Pharmaceutical Product Development Inc.
Pharmaceutical Product Development Inc. (PPD) long has been a star performer in the contract research space. The firm's year-over-year revenue growth over the past four quarters has been in the double digits, although the rate slowed from 38% in the fourth quarter of 2002 to 14.1% in the third quarter this year. PPD's solid performance has kept its stock price steady, so any gains its shares make won't be as dramatic as for those of less consistent firms. All the same, as a strong company, PPD will certainly benefit from any uptick in biotech spending, so it's a good conservative play on the trend.

Cardinal Health
Cardinal Health has been moving aggressively into the drug development businesses over the past few years. The vast majority of its revenue still comes from drug distribution, but after several smart acquisitions, the company now boasts a powerful stable of specialty drug development and manufacturing services.

Cardinal's recently announced plans to acquire Intercare plc, a large, well-established European sterile manufacturing services provider, is just the most recent manifestation of this strategy. The firm's pharmaceutical technologies and services division (PTS), which provides development services, has been its fastest-growing for several quarters. With more robust biotech spending, this growth should accelerate.

At the moment, Cardinal's stock is under some pressure due to concerns about profitability in its wholesaling business. The company plans to reduce its inventory of drugs and redeploy its capital into acquisitions, manufacturing capacity, and stock buy-backs. Cardinal also recently announced an SEC request for information on the accounting treatment of $22 million recovered by the company from vendor overcharges. The amount is small, but the situation bears watching. If Cardinal is cleared of wrongdoing (Cardinal insists there has been none) and continues to reposition itself, PTS's performance over the coming quarters will likely push the stock higher.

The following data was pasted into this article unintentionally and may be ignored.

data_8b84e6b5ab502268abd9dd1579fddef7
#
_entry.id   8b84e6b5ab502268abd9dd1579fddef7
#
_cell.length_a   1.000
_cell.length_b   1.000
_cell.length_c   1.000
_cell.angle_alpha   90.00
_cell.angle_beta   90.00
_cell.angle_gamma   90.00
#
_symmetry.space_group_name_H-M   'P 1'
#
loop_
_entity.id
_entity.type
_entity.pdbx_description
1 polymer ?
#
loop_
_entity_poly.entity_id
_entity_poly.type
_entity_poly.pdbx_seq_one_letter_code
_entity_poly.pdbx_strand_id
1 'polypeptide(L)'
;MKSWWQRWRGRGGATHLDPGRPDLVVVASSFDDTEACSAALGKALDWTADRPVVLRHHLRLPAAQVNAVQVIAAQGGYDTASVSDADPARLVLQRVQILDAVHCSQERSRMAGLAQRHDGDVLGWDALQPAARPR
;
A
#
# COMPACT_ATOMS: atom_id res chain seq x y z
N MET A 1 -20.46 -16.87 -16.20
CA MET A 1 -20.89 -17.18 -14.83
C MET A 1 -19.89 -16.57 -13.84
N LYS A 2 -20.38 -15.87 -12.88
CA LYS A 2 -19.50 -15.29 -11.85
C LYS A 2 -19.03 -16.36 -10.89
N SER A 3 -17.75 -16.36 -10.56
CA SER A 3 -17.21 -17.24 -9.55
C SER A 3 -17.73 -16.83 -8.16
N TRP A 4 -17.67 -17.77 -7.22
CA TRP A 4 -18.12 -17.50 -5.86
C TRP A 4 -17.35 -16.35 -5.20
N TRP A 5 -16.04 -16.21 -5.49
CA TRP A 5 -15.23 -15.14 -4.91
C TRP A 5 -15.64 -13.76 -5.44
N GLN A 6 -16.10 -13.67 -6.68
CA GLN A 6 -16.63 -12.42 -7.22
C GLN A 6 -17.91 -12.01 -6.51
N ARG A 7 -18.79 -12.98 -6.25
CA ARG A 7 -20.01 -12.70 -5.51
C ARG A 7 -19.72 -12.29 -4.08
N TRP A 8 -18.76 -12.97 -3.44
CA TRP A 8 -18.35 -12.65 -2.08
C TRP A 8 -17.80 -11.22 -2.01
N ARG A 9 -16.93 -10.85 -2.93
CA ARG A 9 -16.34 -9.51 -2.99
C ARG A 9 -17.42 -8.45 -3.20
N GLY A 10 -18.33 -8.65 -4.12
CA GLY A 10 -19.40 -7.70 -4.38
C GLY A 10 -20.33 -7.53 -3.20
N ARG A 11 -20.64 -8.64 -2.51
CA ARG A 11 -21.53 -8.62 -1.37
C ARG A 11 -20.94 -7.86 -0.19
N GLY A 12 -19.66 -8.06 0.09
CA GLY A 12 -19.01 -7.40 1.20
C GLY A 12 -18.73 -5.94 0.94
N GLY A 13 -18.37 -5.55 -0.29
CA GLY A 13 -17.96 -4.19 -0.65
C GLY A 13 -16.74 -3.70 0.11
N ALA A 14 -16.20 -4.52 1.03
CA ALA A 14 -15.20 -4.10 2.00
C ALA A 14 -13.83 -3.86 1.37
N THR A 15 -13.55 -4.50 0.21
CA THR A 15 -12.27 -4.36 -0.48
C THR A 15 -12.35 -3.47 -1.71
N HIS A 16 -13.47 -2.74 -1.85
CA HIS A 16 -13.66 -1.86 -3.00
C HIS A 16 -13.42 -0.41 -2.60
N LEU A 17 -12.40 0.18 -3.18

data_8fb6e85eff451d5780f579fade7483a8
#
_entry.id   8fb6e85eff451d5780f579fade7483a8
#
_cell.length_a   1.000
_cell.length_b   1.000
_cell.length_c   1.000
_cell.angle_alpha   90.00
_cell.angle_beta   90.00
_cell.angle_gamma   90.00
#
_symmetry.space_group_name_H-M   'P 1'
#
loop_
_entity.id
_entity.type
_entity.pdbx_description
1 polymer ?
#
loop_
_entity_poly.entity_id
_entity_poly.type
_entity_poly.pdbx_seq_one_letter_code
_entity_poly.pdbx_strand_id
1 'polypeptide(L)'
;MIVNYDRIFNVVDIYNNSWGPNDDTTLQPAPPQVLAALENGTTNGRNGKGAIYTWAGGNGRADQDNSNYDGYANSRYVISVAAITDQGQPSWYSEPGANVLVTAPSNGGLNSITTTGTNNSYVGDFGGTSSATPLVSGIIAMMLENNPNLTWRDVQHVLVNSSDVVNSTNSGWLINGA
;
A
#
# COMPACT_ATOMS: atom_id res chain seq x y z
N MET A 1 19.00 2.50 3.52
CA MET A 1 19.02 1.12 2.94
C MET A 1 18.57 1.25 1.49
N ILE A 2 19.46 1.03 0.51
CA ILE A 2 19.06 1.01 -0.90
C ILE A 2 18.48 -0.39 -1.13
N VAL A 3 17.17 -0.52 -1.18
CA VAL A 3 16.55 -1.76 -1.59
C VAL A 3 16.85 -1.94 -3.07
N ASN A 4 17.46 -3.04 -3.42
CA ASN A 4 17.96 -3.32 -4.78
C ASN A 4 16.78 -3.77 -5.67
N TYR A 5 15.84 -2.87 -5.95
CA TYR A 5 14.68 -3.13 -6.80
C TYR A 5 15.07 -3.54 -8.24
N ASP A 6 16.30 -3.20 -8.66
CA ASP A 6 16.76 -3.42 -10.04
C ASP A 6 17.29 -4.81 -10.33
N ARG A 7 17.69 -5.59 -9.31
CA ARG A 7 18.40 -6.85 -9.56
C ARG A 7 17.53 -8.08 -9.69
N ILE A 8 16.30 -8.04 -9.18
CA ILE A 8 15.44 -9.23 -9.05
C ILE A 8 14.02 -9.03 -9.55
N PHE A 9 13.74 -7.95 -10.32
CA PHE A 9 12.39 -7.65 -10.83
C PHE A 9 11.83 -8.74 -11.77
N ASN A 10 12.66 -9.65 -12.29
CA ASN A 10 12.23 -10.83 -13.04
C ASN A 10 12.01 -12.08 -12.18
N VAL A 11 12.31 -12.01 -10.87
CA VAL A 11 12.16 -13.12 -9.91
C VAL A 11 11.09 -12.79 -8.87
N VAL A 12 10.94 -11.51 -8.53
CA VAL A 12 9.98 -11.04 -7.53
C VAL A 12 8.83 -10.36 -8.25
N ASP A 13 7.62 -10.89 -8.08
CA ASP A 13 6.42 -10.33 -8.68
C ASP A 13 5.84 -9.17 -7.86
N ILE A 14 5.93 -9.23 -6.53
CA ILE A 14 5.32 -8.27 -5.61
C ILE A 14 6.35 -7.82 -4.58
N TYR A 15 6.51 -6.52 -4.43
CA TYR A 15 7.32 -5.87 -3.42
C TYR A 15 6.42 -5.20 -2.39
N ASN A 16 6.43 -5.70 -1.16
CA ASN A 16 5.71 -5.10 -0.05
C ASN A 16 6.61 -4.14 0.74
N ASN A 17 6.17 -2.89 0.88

Covance and Iveresk
In recent quarters, spending on earlier-stage drug studies has lagged outlays on later-stage trials. This is because biotech companies have been concentrating on getting their most advanced products on the market to begin generating revenue. With fresh capital, though, biotech companies are more likely to begin spending on entirely new drug projects.

Two plays on this angle are Covance (NYSE: CVD  ) and Inveresk Research (Nasdaq: IRGI  ) . These firms specialize in earlier-phase testing services on animals and in smaller studies on humans. Of the two, Inveresk has been growing more rapidly, although the company's performance has been somewhat uneven. The firm also made a sizable acquisition earlier this year into the later-phase area, so Inveresk is positioned to benefit from spending on advanced trials as well. Inveresk's stock is also currently weighed down from a proposed equity follow-on offering. Covance is the larger, more established player but its growth has been anemic. These stocks represent riskier plays on the resurgence in biotech financing, but both are well-capitalized and hardly high risk.

In the end, the pharma contract services industry might not be the sexiest segment. Don't expect to impress anyone with your vanity license plate "PPD4ME." And the gains you are likely to see probably won't make you rich. But with the recovery in the broad markets still relatively uncertain, the segment is a good medium-term bet on the recent upswing in biotech financing.

Curious about investing pharmaceutical contractors? Find out what other Fools are saying on the Pharmaceuticals or Biotechnology discussion boards.

Now what?
Curious about investing pharmaceutical contractors? Find out what other Fools are saying on the Pharmaceuticals or Biotechnology discussion boards.

Brian Gorman is a freelance writer. He welcomes your feedback atbrian_gorman2000@yahoo.com. The Motley Fool is investors writing for investors.